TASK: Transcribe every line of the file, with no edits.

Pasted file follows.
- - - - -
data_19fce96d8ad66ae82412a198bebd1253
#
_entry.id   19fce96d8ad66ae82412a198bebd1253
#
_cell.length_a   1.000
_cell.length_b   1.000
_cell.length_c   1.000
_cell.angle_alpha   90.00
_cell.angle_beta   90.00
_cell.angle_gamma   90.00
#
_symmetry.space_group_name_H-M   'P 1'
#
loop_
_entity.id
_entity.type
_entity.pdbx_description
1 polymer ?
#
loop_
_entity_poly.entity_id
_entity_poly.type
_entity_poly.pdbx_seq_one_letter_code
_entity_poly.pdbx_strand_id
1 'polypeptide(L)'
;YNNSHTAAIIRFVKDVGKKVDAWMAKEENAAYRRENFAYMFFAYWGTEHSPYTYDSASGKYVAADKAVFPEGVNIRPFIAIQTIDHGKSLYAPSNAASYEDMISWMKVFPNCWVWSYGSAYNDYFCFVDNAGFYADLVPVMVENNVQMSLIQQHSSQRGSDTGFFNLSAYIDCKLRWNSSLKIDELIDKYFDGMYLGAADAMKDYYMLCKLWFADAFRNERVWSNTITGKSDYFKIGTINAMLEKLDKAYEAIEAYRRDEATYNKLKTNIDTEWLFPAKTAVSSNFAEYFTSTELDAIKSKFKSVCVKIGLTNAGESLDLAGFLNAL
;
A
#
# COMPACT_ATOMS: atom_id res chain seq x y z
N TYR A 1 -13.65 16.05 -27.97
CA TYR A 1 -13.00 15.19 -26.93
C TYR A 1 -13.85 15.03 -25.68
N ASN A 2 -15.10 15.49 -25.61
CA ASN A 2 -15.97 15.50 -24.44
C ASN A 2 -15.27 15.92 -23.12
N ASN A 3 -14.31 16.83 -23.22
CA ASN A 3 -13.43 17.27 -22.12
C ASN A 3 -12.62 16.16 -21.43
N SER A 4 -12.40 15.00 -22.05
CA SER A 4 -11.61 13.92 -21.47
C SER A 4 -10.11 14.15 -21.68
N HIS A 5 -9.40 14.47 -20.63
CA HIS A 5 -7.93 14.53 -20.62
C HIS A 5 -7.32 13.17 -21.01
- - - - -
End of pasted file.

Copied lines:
data_19fce96d8ad66ae82412a198bebd1253
#
_entry.id   19fce96d8ad66ae82412a198bebd1253
#
_cell.length_a   1.000
_cell.length_b   1.000
_cell.length_c   1.000
_cell.angle_alpha   90.00
_cell.angle_beta   90.00
_cell.angle_gamma   90.00
#
_symmetry.space_group_name_H-M   'P 1'
#
loop_
_entity.id
_entity.type
_entity.pdbx_description
1 polymer ?
#
loop_
_entity_poly.entity_id
_entity_poly.type
_entity_poly.pdbx_seq_one_letter_code
_entity_poly.pdbx_strand_id
1 'polypeptide(L)'
;YNNSHTAAIIRFVKDVGKKVDAWMAKEENAAYRRENFAYMFFAYWGTEHSPYTYDSASGKYVAADKAVFPEGVNIRPFIAIQTIDHGKSLYAPSNAASYEDMISWMKVFPNCWVWSYGSAYNDYFCFVDNAGFYADLVPVMVENNVQMSLIQQHSSQRGSDTGFFNLSAYIDCKLRWNSSLKIDELIDKYFDGMYLGAADAMKDYYMLCKLWFADAFRNERVWSNTITGKSDYFKIGTINAMLEKLDKAYEAIEAYRRDEATYNKLKTNIDTEWLFPAKTAVSSNFAEYFTSTELDAIKSKFKSVCVKIGLTNAGESLDLAGFLNAL
;
A
#
# COMPACT_ATOMS: atom_id res chain seq x y z
N TYR A 1 -13.65 16.05 -27.97
CA TYR A 1 -13.00 15.19 -26.93
C TYR A 1 -13.85 15.03 -25.68
N ASN A 2 -15.10 15.49 -25.61
CA ASN A 2 -15.97 15.50 -24.44
C ASN A 2 -15.27 15.92 -23.12
N ASN A 3 -14.31 16.83 -23.22
CA ASN A 3 -13.43 17.27 -22.12
C ASN A 3 -12.62 16.16 -21.43
N SER A 4 -12.40 15.00 -22.05
CA SER A 4 -11.61 13.92 -21.47
C SER A 4 -10.11 14.15 -21.68
N HIS A 5 -9.40 14.47 -20.63
CA HIS A 5 -7.93 14.53 -20.62
C HIS A 5 -7.32 13.17 -21.01